Life insurance policies generally pay out a premium in the event of the policyholder’s death. However, recently published figures from HMRC suggest that many of them are falling into an easily-avoided tax trap.
The idea behind a life insurance policy is simple – the individual agrees to pay premiums for a fixed period of time. If they die within that time, the insurance company will pay a lump sum. The tax trap occurs because the policyholder’s death means that the estate immediately holds a valuable asset, i.e., the amount of the lump sum, which is a chargeable asset for inheritance tax (IHT) purposes. HMRC’s recently published figures have been analysed by industry experts, and it is reported that £280 million of IHT paid in 2018/19 (the most recent year that detailed statistics are available for) related to insurance policies. But this charge is entirely avoidable.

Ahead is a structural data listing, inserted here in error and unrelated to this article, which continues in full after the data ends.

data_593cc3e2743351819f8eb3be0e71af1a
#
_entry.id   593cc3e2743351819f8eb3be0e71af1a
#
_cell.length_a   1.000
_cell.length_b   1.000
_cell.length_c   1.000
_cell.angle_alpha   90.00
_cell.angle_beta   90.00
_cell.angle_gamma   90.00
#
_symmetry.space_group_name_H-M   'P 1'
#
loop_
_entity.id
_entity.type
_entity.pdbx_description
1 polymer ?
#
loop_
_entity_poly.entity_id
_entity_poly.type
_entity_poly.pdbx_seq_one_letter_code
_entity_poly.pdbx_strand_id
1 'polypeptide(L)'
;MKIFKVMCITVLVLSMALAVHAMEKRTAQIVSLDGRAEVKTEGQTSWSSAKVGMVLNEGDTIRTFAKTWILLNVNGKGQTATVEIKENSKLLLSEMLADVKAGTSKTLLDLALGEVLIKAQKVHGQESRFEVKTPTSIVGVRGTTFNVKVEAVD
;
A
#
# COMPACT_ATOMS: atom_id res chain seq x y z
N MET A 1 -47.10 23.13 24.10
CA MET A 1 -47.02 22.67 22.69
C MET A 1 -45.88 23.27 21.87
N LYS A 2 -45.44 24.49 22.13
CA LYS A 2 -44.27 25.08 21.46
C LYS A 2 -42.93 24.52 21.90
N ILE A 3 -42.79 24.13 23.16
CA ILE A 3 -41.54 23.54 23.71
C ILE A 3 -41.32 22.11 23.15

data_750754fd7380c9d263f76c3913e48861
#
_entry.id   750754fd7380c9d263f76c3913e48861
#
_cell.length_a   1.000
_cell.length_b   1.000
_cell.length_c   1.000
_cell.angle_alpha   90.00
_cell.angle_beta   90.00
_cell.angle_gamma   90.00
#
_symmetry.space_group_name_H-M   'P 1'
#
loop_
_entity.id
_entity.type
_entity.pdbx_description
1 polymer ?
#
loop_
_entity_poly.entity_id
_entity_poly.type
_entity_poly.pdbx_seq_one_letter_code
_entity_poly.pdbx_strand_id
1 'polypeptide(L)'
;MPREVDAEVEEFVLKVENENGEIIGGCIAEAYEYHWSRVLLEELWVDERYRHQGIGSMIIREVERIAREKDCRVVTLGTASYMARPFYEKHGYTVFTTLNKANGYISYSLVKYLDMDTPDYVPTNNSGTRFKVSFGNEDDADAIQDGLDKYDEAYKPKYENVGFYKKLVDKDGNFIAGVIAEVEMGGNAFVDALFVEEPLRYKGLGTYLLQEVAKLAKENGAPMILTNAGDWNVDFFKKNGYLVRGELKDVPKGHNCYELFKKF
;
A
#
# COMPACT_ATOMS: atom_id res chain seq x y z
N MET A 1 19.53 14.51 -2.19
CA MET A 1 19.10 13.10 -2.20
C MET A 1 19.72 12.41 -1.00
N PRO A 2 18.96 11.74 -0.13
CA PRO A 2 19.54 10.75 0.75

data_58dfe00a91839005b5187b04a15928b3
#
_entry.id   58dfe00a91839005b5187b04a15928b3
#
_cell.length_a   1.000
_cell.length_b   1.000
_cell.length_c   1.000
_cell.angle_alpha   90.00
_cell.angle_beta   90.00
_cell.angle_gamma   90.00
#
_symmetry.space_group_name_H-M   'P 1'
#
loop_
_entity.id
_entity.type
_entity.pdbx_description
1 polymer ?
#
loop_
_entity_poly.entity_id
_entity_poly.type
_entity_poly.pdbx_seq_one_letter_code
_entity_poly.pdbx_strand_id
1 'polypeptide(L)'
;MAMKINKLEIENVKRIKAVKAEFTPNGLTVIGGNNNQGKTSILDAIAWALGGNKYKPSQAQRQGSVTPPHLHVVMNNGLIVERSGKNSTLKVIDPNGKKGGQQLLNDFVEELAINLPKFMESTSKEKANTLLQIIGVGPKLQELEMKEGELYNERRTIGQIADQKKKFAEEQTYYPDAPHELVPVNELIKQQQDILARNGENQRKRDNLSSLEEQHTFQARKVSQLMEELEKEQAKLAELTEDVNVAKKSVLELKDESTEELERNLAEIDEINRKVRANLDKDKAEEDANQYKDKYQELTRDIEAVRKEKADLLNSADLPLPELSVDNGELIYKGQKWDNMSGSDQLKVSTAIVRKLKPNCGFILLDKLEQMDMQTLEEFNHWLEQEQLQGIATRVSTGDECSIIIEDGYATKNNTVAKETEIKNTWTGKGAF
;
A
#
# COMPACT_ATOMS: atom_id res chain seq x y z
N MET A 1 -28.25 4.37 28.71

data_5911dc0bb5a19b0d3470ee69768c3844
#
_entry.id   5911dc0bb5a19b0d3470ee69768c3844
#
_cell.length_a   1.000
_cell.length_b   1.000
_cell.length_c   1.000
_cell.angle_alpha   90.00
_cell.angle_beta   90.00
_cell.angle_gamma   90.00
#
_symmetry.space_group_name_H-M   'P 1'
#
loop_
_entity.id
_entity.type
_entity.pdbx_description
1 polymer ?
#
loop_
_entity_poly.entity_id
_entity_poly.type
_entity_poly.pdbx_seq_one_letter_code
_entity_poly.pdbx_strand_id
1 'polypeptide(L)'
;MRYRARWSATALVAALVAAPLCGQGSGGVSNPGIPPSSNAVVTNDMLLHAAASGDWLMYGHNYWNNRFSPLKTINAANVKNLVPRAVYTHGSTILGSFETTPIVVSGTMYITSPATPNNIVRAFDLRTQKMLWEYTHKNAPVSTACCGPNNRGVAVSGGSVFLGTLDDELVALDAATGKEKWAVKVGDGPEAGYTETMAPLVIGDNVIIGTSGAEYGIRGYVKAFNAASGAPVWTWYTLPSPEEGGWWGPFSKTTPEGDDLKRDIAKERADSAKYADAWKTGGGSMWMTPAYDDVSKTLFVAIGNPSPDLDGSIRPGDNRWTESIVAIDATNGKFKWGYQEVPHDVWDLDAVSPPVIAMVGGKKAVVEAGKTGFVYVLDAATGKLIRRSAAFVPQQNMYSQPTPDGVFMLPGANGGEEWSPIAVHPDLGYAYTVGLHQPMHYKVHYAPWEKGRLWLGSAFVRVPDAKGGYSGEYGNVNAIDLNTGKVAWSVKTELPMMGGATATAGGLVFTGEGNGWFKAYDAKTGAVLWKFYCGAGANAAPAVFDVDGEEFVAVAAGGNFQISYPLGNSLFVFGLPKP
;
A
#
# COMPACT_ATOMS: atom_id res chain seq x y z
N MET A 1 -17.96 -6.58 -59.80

To avoid the trap, the policyholder simply needs to ensure the policy is written into trust. This means that the asset belongs to the trustees, not to the death estate. The lump sum is not counted when working out the IHT due. As an added bonus, because the lump sum is not part of the estate, it can be paid out to the specified beneficiaries immediately, i.e., without needing to wait for probate to be granted. Part of the problem is that it is very easy to buy policies online, with no input from a qualified advisor. While there may be an option to write the policy into trust, the significance of choosing the option may not be clear to the buyer.
Existing policy holders should contact their insurers to ask whether their policy is written into trust and, if not, review the benefits of settling it into trust.